Posts: 2023
Location: Saint Louis Park, MN
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Man. I was making a joke when I brought that shit up. Maybe it's an age thing. I'm old enough to actually remember all of the press nine years ago, and people responding to the fact that the Marshall Mathers LP had almost gone diamond by saying that most of the people buying it were only interested in it for the controversy.

That CD is more than 70 minutes long. Almost no filler. Guest vocals from several different platinum artists, a ton of Dr. Dre production. Three monster singles, and a fourth song that also charted in the first year. The song Stan was so well-received that the Dido song he sampled hit number one on the Billboard Top 40, and her album (No Angel) went platinum in the United States nearly two years after it was first released.

The album was also national news. He made a song about his wife which was a murder fantasy so vicious and hateful that she was widely reported to have attempted suicide as a result of it.

It was one of the first times in modern music that someone had gone so personal, so brutal, and so public.

The album made Eminem instantly notorious, and moved the discussion about him from what it had been (impressive newcomer, pop crossover rapper, white guy cashing in on Dr. Dre) to something closer to genuine legendary status in rap circles. Legendary is a good word for the album, actually. It's not a classic in the traditional sense of an album that changed the way we think about a genre or an era -- it's more like it stands unblemished at the center of a smoking crater, like an Arthur C. Clarke monolith. It landed, it distorted the world around it for a time, and then eventually its influence over us faded and we moved on. A classic is defined by the way it ages along with us. That which is legendary is instead defined by its agelessness.

Oh, yeah, and the homophobia thing. The album succeeded first, and that's what GLAAD got pissed about, and protested. Looking back at that nine years later, I'm reminded more of the GEICO Cavemen than I am of anything else. Eminem did a song at the Grammys with Elton John, and suddenly the issue went from being a matter for mainstream debate to being a topic of activist infighting. For the most part, people packed up their shit and started looking for the next controversy. Eminem toned down the language in subsequent releases, not so much because somebody changed his mind about it, but more because he won that fight and decided to move on to something else.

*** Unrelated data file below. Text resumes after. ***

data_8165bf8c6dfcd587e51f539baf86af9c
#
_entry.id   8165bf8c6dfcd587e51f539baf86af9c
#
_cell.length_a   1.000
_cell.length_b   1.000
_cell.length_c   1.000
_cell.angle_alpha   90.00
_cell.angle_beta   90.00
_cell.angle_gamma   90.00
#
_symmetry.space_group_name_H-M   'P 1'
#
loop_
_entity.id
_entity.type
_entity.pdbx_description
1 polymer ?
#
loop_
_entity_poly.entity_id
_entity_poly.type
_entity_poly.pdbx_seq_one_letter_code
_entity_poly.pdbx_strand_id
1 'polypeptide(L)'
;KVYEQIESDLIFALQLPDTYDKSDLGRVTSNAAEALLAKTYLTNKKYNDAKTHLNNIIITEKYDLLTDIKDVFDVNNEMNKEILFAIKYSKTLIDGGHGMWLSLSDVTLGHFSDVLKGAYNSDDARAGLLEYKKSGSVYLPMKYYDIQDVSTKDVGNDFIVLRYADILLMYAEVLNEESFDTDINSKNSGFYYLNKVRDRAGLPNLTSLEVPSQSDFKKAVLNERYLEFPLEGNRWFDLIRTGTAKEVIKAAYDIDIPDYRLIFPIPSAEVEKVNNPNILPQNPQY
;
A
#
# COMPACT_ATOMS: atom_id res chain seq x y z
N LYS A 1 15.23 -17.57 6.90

In fact, he spent huge portions of his next album wondering aloud why people had made such a big deal about whether or not the things he had to say were politically acceptable. He made the point, especially in Sing for the Moment, that the people who buy his music weren't buying it for the controversy, but because the music genuinely resonated with them. He wasn't wrong about that, even if a lot of those same people who bought the album grew up to be embarrassed by what it meant to them.

So, yeah. Saying that people bought the album to argue about whether or not it's okay to say faggot is an argument made in bad faith. People who said it at the time were doing so because they wanted to dismiss the idea that something so powerful and so ugly could be garnering both critical and commercial success on its own merits. They said the appeal was shock value, because they didn't want to admit that music packed full of so much rage and despair could have some kind of universality to it.

People who say the same thing now, that most of the album sales were because of the controversy, I'm less sure about. Sometimes we hear a thing enough times, and start thinking it's true.
Post Wed Dec 09, 2009 11:53 pm
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Sage Francis
Self Fighteous


Joined: 30 Jun 2002
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AdamBomb wrote:
Heh, this discussion would not take place on Philaflava.


If it can't be summed up in an emoticon then it can't be discussed.
Post Thu Dec 10, 2009 12:00 am
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Neuro
A champion of Kurtis SP


Joined: 19 Jul 2002
Posts: 7796
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if eminem wanted to do a song with you sage

would you do it?
Post Thu Dec 10, 2009 12:18 am
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Sage Francis
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Joined: 30 Jun 2002
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My immediate impulse is to say "no." But since this is purely rhetorical, I thought of some instances where it might work out and be fun.
Post Thu Dec 10, 2009 12:24 am
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sparrow



Joined: 11 Aug 2009
Posts: 331
Location: stolen land, the place where spirits get eaten.
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i bought his first 12" and LP and they are now in the basement next to the worn out sneakers. i maybe played the 12 a total of 3 times in public. after that i didn't care what he was doing even though dre was behind him and he got a marketing push comparable to the backstreet boys. he became another commercial personality i ignored. from my perspective he isn't doing anything interesting on an artistic level. id rather listen to some no name kid making experimental music on myspace than put one of eminems records on. yeah a massive amount of people bought his music but a massive amount of people buy mcdonalds everyday too.
Post Thu Dec 10, 2009 1:01 am
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mars seven



Joined: 22 Apr 2009
Posts: 77
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well-deserved.
Post Thu Dec 10, 2009 6:02 am